Before the welfare reforms, the LVA of Minnesota, with the support of Congressman Bruce Vento, had begun to rally for Congressional recognition of Hmong veterans of the Secret War. A small memorial plaque that honored Hmong veterans had been erected at Arlington National Cemetery in 1997. In 1998, the LVA and others pushed policy-makers to delay applying the welfare-reform policies to the Hmong. They worked with Minnesota Senator Paul Wellstone to spearhead what became the Hmong Veterans’ Naturalization Act of 2000. The act waived the written English-language requirement of the citizenship exam for Hmong veterans of the Secret War, their spouses, and widows. Qualified individuals were allowed to take the exam orally in Hmong.

The bill aimed to allow elders beyond retirement age to become citizens and qualify for public assistance. Its effects, however, were more pervasive. Non-profit organizations like the Lao Family Community and the Hmong Cultural Center began holding citizenship classes in the Hmong language for elders. The new citizens began exercising their voting rights, shifting the political landscape of Minnesota.

Hmong and Lao veterans later gained further recognition in the state. After winning election in 2002, Cy Thao rallied for the state to allocate money for a Secret War memorial to be built on the capitol grounds in St. Paul. State Senator Foung Hawj took over the project after his election in 2012. The groundbreaking ceremony for the memorial, attended by Governor Dayton and other politicians, took place in May 2015. The ceremony was scheduled to coincide with the fortieth anniversary of the mass Hmong exodus from Laos in May 1975.

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© Minnesota Historical Society
  • Bibliography
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Chan, Sucheng, ed. Hmong Means Free: Life in Laos and America. Philadelphia: Temple University Press, 1994.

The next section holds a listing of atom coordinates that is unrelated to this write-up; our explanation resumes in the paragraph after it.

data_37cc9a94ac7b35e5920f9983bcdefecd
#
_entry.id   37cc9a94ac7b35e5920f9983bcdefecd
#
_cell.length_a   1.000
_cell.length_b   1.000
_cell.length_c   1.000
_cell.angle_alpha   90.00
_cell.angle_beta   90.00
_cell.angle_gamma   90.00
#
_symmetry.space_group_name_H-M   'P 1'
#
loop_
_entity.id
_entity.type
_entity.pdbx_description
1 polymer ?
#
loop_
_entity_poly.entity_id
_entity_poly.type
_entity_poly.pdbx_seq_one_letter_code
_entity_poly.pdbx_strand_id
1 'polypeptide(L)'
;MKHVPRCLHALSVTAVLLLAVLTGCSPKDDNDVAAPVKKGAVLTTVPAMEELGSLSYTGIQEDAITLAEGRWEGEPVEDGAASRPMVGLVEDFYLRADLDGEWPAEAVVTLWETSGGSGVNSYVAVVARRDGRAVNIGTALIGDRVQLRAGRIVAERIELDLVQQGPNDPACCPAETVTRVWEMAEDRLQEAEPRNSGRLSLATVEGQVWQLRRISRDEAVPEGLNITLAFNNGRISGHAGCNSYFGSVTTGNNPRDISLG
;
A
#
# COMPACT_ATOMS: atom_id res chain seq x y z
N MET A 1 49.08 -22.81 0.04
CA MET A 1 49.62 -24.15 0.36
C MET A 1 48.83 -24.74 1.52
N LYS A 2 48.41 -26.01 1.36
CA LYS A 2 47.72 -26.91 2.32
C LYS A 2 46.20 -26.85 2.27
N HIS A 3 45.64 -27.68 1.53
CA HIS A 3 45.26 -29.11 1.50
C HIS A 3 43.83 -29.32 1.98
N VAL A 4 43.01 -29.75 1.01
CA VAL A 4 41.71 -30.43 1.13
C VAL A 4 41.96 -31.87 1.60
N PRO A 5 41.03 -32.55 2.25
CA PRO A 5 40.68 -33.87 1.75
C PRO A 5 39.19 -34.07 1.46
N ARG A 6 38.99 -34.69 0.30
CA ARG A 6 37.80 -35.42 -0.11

Faruque, Cathleen Jo. Migration of the Hmong to the Midwestern United States. Lanham, NY: University Press of America, Inc., 2002.

Hillmer, Paul. A People’s History of the Hmong. St. Paul: Minnesota Historical Society Press, 2010.

Lee, Mai Na M. Dreams of the Hmong Kingdom: The Quest for Legitimation in French Indochina (1850–1960). Madison, WI: University of Wisconsin Press, 2015.

Pfeifer, Mark E., et al. Hmong 2000 Census Publication: Data and Analysis by Hmong National Development Inc. and Hmong Cultural and Resource Center.
http://hmongstudies.org/2000HmongCensusPublication.pdf.

——— , and Zha Blong Xiong. 2012. 2010 Census Special Issue in Hmong Studies Journal 13 (2).
http://www.hmongstudiesjournal.org/hsj-volume-4-2003.html

——— , et. al. Diversity in Diaspora. Honolulu: University of Hawai’i Press, 2013.

Lor, Yang. “Hmong Political Involvement in St. Paul, Minnesota and Fresno, California.” Hmong Studies Journal 10 (2009): 1–53.
http://hmongstudies.org/YangLorHSJ10.pdf

Morrison, Gayle. The Sky is Falling: An Oral History of the CIA’s Evacuation of the Hmong from Laos. Jefferson, NC: McFarland, 1999.

Vang, Chia Youyee. Hmong in Minnesota. St. Paul, MN: Minnesota Historical Society Press, 2008.

Related Images

Color image of a Hmong American boy in traditional clothing. Photographed by Vue Xiong, c.1992.
Color image of a Hmong American boy in traditional clothing. Photographed by Vue Xiong, c.1992.